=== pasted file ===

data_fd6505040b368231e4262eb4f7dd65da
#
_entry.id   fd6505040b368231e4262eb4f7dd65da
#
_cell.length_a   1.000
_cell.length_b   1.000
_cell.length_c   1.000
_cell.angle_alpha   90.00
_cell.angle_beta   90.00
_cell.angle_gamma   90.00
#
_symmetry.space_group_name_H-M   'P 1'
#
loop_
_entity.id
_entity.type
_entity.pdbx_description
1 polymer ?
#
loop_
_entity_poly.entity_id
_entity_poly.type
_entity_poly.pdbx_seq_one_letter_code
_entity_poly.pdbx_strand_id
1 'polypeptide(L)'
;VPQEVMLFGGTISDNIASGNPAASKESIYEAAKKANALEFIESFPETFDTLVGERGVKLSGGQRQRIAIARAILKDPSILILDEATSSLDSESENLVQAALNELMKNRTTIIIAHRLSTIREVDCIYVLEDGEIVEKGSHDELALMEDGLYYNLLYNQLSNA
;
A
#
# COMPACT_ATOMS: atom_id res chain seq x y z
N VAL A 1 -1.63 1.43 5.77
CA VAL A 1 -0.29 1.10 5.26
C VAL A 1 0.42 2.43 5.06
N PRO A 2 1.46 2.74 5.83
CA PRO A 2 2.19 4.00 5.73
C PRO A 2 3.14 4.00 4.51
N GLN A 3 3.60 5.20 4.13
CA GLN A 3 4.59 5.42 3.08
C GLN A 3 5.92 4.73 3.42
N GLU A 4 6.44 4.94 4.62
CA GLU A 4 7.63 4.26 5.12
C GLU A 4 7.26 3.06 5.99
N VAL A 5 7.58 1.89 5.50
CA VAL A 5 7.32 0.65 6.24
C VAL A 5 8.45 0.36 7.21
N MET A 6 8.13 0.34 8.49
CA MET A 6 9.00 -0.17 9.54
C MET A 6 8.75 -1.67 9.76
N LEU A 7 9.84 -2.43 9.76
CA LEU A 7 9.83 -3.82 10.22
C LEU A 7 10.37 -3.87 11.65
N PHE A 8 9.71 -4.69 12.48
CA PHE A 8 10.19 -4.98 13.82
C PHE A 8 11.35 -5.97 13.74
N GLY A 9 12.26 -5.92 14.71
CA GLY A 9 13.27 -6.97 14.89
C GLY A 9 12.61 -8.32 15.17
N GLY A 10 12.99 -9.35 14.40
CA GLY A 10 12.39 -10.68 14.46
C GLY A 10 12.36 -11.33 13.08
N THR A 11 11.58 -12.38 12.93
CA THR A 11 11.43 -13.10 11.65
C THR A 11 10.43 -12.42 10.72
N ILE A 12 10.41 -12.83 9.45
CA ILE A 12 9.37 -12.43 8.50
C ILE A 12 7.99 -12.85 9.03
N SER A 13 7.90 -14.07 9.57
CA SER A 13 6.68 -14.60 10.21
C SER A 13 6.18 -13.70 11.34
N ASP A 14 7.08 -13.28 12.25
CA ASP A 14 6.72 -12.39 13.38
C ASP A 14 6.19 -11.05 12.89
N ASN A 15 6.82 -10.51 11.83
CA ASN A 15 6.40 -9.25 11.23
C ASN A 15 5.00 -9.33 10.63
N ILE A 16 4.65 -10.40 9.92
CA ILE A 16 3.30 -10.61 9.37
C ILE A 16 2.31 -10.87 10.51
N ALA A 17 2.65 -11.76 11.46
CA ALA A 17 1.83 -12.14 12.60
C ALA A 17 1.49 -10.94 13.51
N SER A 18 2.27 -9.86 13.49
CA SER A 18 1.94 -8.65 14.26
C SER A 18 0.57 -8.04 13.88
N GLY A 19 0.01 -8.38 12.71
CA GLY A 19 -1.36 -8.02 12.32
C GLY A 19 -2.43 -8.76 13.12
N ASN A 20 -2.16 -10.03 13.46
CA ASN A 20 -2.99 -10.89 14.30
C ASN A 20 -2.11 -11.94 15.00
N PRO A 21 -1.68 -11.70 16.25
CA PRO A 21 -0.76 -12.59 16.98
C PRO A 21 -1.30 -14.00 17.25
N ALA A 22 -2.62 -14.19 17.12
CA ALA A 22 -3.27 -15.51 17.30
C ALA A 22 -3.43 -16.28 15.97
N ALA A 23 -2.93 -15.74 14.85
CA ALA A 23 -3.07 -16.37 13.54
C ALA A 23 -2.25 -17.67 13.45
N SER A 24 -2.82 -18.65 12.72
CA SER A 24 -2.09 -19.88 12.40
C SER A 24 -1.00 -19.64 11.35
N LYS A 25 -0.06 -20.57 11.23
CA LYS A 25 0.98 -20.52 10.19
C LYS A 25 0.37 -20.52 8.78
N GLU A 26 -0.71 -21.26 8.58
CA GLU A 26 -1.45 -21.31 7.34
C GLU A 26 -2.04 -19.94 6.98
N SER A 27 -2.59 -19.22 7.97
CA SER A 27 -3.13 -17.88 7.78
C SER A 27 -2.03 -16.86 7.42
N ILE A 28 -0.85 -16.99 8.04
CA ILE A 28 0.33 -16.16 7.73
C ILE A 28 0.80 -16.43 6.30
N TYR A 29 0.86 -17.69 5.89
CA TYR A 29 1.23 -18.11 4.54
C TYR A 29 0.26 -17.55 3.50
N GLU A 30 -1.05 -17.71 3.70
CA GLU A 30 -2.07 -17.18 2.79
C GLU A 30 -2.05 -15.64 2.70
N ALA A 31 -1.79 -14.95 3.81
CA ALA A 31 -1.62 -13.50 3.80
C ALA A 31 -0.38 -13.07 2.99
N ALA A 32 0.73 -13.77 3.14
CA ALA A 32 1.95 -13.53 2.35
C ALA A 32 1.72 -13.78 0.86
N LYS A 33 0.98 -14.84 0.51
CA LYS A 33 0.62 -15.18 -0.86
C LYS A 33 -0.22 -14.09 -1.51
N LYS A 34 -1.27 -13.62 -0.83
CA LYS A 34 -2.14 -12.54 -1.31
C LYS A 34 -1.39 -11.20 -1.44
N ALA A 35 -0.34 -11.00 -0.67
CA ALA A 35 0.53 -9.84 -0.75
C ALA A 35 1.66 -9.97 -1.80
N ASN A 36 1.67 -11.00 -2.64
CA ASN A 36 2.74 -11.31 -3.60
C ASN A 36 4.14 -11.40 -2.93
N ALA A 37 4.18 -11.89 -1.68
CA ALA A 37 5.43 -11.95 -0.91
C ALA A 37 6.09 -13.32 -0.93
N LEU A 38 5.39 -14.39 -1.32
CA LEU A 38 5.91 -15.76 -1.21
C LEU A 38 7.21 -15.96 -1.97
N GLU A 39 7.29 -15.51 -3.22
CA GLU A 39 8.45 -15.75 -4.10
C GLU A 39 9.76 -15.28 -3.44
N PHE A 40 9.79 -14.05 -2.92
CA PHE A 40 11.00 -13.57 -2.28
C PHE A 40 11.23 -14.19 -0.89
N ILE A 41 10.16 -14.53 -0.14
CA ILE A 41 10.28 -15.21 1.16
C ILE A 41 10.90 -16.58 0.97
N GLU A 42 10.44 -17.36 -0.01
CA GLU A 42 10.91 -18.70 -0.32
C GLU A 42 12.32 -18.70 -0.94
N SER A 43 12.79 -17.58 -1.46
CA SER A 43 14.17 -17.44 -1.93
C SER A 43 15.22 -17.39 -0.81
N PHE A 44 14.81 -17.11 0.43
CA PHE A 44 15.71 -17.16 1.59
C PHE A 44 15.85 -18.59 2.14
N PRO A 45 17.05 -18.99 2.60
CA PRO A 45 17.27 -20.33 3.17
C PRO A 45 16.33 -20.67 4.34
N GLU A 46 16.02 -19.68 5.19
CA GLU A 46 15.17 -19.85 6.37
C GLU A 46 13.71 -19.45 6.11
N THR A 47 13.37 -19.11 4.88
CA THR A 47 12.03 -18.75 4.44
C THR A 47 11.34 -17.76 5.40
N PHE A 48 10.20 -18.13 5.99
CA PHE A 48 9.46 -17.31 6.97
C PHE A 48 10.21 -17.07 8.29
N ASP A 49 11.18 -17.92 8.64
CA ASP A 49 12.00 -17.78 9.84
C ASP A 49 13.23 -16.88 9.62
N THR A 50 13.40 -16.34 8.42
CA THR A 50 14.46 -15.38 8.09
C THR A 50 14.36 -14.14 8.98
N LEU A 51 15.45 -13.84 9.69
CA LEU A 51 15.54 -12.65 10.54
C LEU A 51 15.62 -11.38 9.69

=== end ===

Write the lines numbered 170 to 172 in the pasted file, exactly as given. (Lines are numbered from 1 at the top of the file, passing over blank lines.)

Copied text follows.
CA THR A 47 12.03 -18.75 4.44
C THR A 47 11.34 -17.76 5.40
N PHE A 48 10.20 -18.13 5.99